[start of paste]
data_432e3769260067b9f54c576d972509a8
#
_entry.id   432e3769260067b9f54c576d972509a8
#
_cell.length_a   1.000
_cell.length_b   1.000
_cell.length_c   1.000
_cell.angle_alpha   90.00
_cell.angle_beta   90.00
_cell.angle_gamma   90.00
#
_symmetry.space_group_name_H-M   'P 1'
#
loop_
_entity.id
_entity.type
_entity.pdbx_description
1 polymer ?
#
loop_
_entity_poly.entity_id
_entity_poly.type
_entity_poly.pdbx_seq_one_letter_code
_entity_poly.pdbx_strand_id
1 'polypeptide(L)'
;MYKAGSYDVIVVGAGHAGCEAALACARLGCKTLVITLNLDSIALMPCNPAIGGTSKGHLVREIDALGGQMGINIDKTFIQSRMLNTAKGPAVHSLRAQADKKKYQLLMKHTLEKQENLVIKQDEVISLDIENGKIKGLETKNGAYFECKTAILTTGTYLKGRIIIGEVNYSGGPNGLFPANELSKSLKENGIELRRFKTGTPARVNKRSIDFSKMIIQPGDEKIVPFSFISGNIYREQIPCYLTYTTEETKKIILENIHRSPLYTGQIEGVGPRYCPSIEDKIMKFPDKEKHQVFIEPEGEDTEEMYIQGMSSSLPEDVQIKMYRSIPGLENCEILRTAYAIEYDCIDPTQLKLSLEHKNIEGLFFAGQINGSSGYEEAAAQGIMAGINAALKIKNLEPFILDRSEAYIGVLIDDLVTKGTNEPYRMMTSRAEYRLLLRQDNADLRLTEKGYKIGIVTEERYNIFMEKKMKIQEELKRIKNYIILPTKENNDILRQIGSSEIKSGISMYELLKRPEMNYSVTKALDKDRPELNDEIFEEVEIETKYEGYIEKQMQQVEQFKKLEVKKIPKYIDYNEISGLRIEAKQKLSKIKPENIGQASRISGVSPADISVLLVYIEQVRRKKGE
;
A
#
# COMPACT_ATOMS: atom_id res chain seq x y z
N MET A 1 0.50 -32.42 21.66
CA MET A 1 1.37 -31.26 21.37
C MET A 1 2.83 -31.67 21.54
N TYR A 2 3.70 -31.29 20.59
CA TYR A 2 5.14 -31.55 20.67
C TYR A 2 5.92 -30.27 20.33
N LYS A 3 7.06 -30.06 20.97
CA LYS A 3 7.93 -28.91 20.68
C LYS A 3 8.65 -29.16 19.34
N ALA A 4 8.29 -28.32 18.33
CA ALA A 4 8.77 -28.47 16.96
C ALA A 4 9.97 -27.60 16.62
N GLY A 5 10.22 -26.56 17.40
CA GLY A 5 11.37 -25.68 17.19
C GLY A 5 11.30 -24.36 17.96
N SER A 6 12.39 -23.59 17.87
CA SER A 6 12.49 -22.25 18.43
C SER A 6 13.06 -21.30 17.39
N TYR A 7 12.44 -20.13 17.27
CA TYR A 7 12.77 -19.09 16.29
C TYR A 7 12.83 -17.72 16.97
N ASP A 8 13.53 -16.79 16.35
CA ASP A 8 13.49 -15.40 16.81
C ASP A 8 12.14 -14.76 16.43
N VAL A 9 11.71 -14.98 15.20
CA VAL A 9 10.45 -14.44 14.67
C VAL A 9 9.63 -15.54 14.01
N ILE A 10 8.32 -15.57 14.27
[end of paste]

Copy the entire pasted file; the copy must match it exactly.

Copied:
data_432e3769260067b9f54c576d972509a8
#
_entry.id   432e3769260067b9f54c576d972509a8
#
_cell.length_a   1.000
_cell.length_b   1.000
_cell.length_c   1.000
_cell.angle_alpha   90.00
_cell.angle_beta   90.00
_cell.angle_gamma   90.00
#
_symmetry.space_group_name_H-M   'P 1'
#
loop_
_entity.id
_entity.type
_entity.pdbx_description
1 polymer ?
#
loop_
_entity_poly.entity_id
_entity_poly.type
_entity_poly.pdbx_seq_one_letter_code
_entity_poly.pdbx_strand_id
1 'polypeptide(L)'
;MYKAGSYDVIVVGAGHAGCEAALACARLGCKTLVITLNLDSIALMPCNPAIGGTSKGHLVREIDALGGQMGINIDKTFIQSRMLNTAKGPAVHSLRAQADKKKYQLLMKHTLEKQENLVIKQDEVISLDIENGKIKGLETKNGAYFECKTAILTTGTYLKGRIIIGEVNYSGGPNGLFPANELSKSLKENGIELRRFKTGTPARVNKRSIDFSKMIIQPGDEKIVPFSFISGNIYREQIPCYLTYTTEETKKIILENIHRSPLYTGQIEGVGPRYCPSIEDKIMKFPDKEKHQVFIEPEGEDTEEMYIQGMSSSLPEDVQIKMYRSIPGLENCEILRTAYAIEYDCIDPTQLKLSLEHKNIEGLFFAGQINGSSGYEEAAAQGIMAGINAALKIKNLEPFILDRSEAYIGVLIDDLVTKGTNEPYRMMTSRAEYRLLLRQDNADLRLTEKGYKIGIVTEERYNIFMEKKMKIQEELKRIKNYIILPTKENNDILRQIGSSEIKSGISMYELLKRPEMNYSVTKALDKDRPELNDEIFEEVEIETKYEGYIEKQMQQVEQFKKLEVKKIPKYIDYNEISGLRIEAKQKLSKIKPENIGQASRISGVSPADISVLLVYIEQVRRKKGE
;
A
#
# COMPACT_ATOMS: atom_id res chain seq x y z
N MET A 1 0.50 -32.42 21.66
CA MET A 1 1.37 -31.26 21.37
C MET A 1 2.83 -31.67 21.54
N TYR A 2 3.70 -31.29 20.59
CA TYR A 2 5.14 -31.55 20.67
C TYR A 2 5.92 -30.27 20.33
N LYS A 3 7.06 -30.06 20.97
CA LYS A 3 7.93 -28.91 20.68
C LYS A 3 8.65 -29.16 19.34
N ALA A 4 8.29 -28.32 18.33
CA ALA A 4 8.77 -28.47 16.96
C ALA A 4 9.97 -27.60 16.62
N GLY A 5 10.22 -26.56 17.40
CA GLY A 5 11.37 -25.68 17.19
C GLY A 5 11.30 -24.36 17.96
N SER A 6 12.39 -23.59 17.87
CA SER A 6 12.49 -22.25 18.43
C SER A 6 13.06 -21.30 17.39
N TYR A 7 12.44 -20.13 17.27
CA TYR A 7 12.77 -19.09 16.29
C TYR A 7 12.83 -17.72 16.97
N ASP A 8 13.53 -16.79 16.35
CA ASP A 8 13.49 -15.40 16.81
C ASP A 8 12.14 -14.76 16.43
N VAL A 9 11.71 -14.98 15.20
CA VAL A 9 10.45 -14.44 14.67
C VAL A 9 9.63 -15.54 14.01
N ILE A 10 8.32 -15.57 14.27